The Financial Fog of War
(FORTUNE Magazine) - Three years after U.S. forces invaded Iraq and toppled the regime of Saddam Hussein, the cost--in both lives and dollars--continues to mount.
More than 2,400 Americans have been killed and another 17,000 wounded since the war began on March 19, 2003. Suicide bombings like this one in a restaurant in Mosul in February, where five people were killed, are not abating. Unofficial estimates of Iraqi deaths range from 15,000 to 100,000. The U.S. Congress has appropriated $301 billion for military operations in Iraq, according to the Congressional Research Service--a far cry from the $50 billion Donald Rumsfeld estimated the war would cost Americans in early 2003.
Put another way, the Department of Defense will have forked over about $100,000 to fight the war in Iraq in the 30 seconds it takes to read this.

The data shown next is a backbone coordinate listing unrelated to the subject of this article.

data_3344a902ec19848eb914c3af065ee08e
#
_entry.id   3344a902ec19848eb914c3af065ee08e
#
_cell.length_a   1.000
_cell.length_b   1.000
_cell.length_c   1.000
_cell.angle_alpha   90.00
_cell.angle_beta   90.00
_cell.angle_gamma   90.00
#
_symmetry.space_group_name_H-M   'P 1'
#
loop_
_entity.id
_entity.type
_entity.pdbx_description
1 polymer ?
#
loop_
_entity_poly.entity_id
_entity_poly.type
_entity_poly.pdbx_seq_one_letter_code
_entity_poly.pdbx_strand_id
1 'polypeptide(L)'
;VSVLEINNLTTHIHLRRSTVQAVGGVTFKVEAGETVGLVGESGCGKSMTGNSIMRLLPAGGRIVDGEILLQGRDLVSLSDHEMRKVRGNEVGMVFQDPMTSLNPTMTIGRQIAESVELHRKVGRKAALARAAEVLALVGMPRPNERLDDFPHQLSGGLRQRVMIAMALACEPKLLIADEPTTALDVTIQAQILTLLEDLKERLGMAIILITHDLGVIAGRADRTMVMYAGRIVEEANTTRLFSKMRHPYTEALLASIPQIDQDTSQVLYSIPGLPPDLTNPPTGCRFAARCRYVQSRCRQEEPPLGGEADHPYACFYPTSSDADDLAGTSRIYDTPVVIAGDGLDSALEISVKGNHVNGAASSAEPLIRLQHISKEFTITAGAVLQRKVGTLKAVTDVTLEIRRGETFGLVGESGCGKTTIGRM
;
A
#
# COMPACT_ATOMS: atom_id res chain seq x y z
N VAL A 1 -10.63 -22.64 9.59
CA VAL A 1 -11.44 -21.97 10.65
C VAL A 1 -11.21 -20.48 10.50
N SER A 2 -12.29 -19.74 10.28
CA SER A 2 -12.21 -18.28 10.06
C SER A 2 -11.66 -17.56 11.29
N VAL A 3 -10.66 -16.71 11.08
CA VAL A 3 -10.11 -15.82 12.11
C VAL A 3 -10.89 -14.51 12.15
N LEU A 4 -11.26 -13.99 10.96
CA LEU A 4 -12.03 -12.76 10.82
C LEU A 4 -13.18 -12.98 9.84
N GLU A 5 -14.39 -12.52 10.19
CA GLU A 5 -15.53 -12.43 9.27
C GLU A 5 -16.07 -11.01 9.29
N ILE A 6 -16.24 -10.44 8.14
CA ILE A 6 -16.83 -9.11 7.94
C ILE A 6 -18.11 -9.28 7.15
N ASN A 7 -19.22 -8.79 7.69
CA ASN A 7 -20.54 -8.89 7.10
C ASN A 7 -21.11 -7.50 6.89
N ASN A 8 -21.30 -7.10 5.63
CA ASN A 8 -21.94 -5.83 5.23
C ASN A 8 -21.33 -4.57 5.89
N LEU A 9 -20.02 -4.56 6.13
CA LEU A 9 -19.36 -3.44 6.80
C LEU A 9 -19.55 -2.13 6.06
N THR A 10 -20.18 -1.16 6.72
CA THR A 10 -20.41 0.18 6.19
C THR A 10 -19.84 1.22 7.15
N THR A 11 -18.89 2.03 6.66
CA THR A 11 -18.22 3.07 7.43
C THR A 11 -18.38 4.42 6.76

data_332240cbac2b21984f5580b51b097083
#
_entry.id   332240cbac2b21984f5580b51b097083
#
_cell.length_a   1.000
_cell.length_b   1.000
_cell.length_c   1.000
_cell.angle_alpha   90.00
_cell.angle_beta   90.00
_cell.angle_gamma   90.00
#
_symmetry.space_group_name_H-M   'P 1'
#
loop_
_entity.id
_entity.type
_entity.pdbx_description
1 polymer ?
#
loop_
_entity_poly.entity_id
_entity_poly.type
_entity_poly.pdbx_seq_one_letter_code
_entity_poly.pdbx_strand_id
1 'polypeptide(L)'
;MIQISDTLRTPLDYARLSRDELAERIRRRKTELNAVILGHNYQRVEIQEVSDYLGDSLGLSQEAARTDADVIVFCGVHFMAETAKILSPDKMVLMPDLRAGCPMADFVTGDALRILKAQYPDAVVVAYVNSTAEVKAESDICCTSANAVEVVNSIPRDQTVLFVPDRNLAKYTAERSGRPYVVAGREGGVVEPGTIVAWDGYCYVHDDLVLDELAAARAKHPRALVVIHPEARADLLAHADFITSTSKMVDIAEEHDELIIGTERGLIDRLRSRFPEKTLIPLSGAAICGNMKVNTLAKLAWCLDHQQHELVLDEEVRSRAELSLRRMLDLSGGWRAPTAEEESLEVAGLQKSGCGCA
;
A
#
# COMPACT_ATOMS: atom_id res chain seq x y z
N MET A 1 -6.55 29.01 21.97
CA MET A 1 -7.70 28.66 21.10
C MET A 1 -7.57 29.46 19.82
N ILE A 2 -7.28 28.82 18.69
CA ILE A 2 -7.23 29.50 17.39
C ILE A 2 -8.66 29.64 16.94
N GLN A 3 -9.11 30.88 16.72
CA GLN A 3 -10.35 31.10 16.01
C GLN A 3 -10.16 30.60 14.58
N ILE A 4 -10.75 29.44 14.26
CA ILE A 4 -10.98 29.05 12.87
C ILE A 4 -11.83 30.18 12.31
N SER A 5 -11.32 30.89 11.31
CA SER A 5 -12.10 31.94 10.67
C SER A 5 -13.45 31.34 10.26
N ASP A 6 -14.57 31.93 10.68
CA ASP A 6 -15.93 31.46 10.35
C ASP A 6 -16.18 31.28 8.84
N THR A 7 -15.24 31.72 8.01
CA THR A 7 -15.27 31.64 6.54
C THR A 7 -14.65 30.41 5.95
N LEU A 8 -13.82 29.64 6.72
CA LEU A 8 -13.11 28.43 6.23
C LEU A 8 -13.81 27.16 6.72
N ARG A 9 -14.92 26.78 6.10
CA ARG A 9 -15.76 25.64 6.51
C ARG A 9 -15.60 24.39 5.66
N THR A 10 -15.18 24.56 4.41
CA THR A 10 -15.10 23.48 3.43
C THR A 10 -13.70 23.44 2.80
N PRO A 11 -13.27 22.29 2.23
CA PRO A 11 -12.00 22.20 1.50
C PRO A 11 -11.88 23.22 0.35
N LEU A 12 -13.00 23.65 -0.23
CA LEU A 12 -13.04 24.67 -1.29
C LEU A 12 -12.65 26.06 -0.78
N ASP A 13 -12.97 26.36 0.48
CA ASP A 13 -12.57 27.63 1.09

But the total cost of the Iraq war to taxpayers could be many times higher. The Congressional Budget Office estimates the tab will increase by at least another $266 billion, assuming it takes a decade to reduce troops and wind down the war effort. Then there are the indirect costs, which, according to Columbia University economics professor Joseph Stiglitz, could boost the total to about $1.2 trillion.
Stiglitz counts mounting expenses such as ballooning veteran disability and medical payments, replacement costs for equipment and weapons, the need for extra military recruitment staff, and pumped-up bonuses paid to soldiers who re-enlist. Adding such macroeconomic factors as the impact on the workforce of lives lost and the run-up in oil prices--none of which are included in Washington's accounting--the final bill, Stiglitz says, could end up as high as $2.2 trillion.